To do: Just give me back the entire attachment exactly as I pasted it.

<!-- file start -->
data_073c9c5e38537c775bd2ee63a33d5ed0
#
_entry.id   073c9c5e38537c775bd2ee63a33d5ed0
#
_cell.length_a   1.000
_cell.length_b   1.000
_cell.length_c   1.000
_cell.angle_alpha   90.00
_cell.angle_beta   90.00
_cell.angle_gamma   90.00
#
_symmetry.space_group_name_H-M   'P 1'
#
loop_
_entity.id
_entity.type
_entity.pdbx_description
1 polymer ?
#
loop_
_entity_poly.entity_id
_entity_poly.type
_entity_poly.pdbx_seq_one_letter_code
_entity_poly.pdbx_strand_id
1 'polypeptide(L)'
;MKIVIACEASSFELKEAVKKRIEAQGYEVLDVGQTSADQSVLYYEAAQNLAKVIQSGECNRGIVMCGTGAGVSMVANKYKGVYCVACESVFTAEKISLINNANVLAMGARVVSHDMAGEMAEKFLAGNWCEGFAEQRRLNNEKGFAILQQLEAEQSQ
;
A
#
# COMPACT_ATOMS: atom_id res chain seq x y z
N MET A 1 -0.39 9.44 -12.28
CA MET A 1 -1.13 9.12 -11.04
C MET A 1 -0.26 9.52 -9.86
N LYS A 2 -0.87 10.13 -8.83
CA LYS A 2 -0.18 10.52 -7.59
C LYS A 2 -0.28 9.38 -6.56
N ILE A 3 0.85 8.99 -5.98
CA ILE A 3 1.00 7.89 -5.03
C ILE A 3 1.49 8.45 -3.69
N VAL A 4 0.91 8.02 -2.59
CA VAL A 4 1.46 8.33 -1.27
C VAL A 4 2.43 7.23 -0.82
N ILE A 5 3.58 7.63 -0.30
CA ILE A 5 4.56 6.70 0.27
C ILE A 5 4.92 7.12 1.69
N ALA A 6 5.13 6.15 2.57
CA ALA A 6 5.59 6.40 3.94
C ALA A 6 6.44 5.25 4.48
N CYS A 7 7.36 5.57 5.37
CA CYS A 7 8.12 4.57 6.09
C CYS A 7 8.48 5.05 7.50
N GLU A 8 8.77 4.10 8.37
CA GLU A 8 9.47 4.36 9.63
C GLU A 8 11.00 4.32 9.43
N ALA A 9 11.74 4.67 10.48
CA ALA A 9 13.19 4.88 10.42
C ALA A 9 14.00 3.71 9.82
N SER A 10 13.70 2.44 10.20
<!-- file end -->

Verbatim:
data_073c9c5e38537c775bd2ee63a33d5ed0
#
_entry.id   073c9c5e38537c775bd2ee63a33d5ed0
#
_cell.length_a   1.000
_cell.length_b   1.000
_cell.length_c   1.000
_cell.angle_alpha   90.00
_cell.angle_beta   90.00
_cell.angle_gamma   90.00
#
_symmetry.space_group_name_H-M   'P 1'
#
loop_
_entity.id
_entity.type
_entity.pdbx_description
1 polymer ?
#
loop_
_entity_poly.entity_id
_entity_poly.type
_entity_poly.pdbx_seq_one_letter_code
_entity_poly.pdbx_strand_id
1 'polypeptide(L)'
;MKIVIACEASSFELKEAVKKRIEAQGYEVLDVGQTSADQSVLYYEAAQNLAKVIQSGECNRGIVMCGTGAGVSMVANKYKGVYCVACESVFTAEKISLINNANVLAMGARVVSHDMAGEMAEKFLAGNWCEGFAEQRRLNNEKGFAILQQLEAEQSQ
;
A
#
# COMPACT_ATOMS: atom_id res chain seq x y z
N MET A 1 -0.39 9.44 -12.28
CA MET A 1 -1.13 9.12 -11.04
C MET A 1 -0.26 9.52 -9.86
N LYS A 2 -0.87 10.13 -8.83
CA LYS A 2 -0.18 10.52 -7.59
C LYS A 2 -0.28 9.38 -6.56
N ILE A 3 0.85 8.99 -5.98
CA ILE A 3 1.00 7.89 -5.03
C ILE A 3 1.49 8.45 -3.69
N VAL A 4 0.91 8.02 -2.59
CA VAL A 4 1.46 8.33 -1.27
C VAL A 4 2.43 7.23 -0.82
N ILE A 5 3.58 7.63 -0.30
CA ILE A 5 4.56 6.70 0.27
C ILE A 5 4.92 7.12 1.69
N ALA A 6 5.13 6.15 2.57
CA ALA A 6 5.59 6.40 3.94
C ALA A 6 6.44 5.25 4.48
N CYS A 7 7.36 5.57 5.37
CA CYS A 7 8.12 4.57 6.09
C CYS A 7 8.48 5.05 7.50
N GLU A 8 8.77 4.10 8.37
CA GLU A 8 9.47 4.36 9.63
C GLU A 8 11.00 4.32 9.43
N ALA A 9 11.74 4.67 10.48
CA ALA A 9 13.19 4.88 10.42
C ALA A 9 14.00 3.71 9.82
N SER A 10 13.70 2.44 10.20